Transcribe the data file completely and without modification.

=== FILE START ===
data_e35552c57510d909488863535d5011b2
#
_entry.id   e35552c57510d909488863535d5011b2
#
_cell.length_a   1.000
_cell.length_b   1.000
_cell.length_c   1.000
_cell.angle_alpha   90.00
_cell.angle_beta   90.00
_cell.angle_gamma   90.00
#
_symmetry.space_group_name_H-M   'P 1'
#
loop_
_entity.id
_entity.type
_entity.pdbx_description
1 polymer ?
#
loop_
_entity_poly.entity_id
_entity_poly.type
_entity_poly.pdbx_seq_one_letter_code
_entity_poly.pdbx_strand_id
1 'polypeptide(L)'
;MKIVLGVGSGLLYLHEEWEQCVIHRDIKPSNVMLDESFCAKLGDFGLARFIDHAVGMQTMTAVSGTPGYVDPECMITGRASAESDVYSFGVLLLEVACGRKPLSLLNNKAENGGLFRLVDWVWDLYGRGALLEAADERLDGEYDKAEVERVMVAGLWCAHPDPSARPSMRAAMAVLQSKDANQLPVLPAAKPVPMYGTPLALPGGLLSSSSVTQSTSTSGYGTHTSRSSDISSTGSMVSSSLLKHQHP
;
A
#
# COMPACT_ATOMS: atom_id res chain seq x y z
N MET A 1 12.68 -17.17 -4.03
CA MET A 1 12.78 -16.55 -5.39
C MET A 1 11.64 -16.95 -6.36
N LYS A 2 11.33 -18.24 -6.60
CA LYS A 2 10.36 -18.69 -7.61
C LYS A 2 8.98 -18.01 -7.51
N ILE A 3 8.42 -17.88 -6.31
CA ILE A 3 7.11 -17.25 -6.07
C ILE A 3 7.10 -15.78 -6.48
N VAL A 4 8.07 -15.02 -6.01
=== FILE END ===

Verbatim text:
data_e35552c57510d909488863535d5011b2
#
_entry.id   e35552c57510d909488863535d5011b2
#
_cell.length_a   1.000
_cell.length_b   1.000
_cell.length_c   1.000
_cell.angle_alpha   90.00
_cell.angle_beta   90.00
_cell.angle_gamma   90.00
#
_symmetry.space_group_name_H-M   'P 1'
#
loop_
_entity.id
_entity.type
_entity.pdbx_description
1 polymer ?
#
loop_
_entity_poly.entity_id
_entity_poly.type
_entity_poly.pdbx_seq_one_letter_code
_entity_poly.pdbx_strand_id
1 'polypeptide(L)'
;MKIVLGVGSGLLYLHEEWEQCVIHRDIKPSNVMLDESFCAKLGDFGLARFIDHAVGMQTMTAVSGTPGYVDPECMITGRASAESDVYSFGVLLLEVACGRKPLSLLNNKAENGGLFRLVDWVWDLYGRGALLEAADERLDGEYDKAEVERVMVAGLWCAHPDPSARPSMRAAMAVLQSKDANQLPVLPAAKPVPMYGTPLALPGGLLSSSSVTQSTSTSGYGTHTSRSSDISSTGSMVSSSLLKHQHP
;
A
#
# COMPACT_ATOMS: atom_id res chain seq x y z
N MET A 1 12.68 -17.17 -4.03
CA MET A 1 12.78 -16.55 -5.39
C MET A 1 11.64 -16.95 -6.36
N LYS A 2 11.33 -18.24 -6.60
CA LYS A 2 10.36 -18.69 -7.61
C LYS A 2 8.98 -18.01 -7.51
N ILE A 3 8.42 -17.88 -6.31
CA ILE A 3 7.11 -17.25 -6.07
C ILE A 3 7.10 -15.78 -6.48
N VAL A 4 8.07 -15.02 -6.01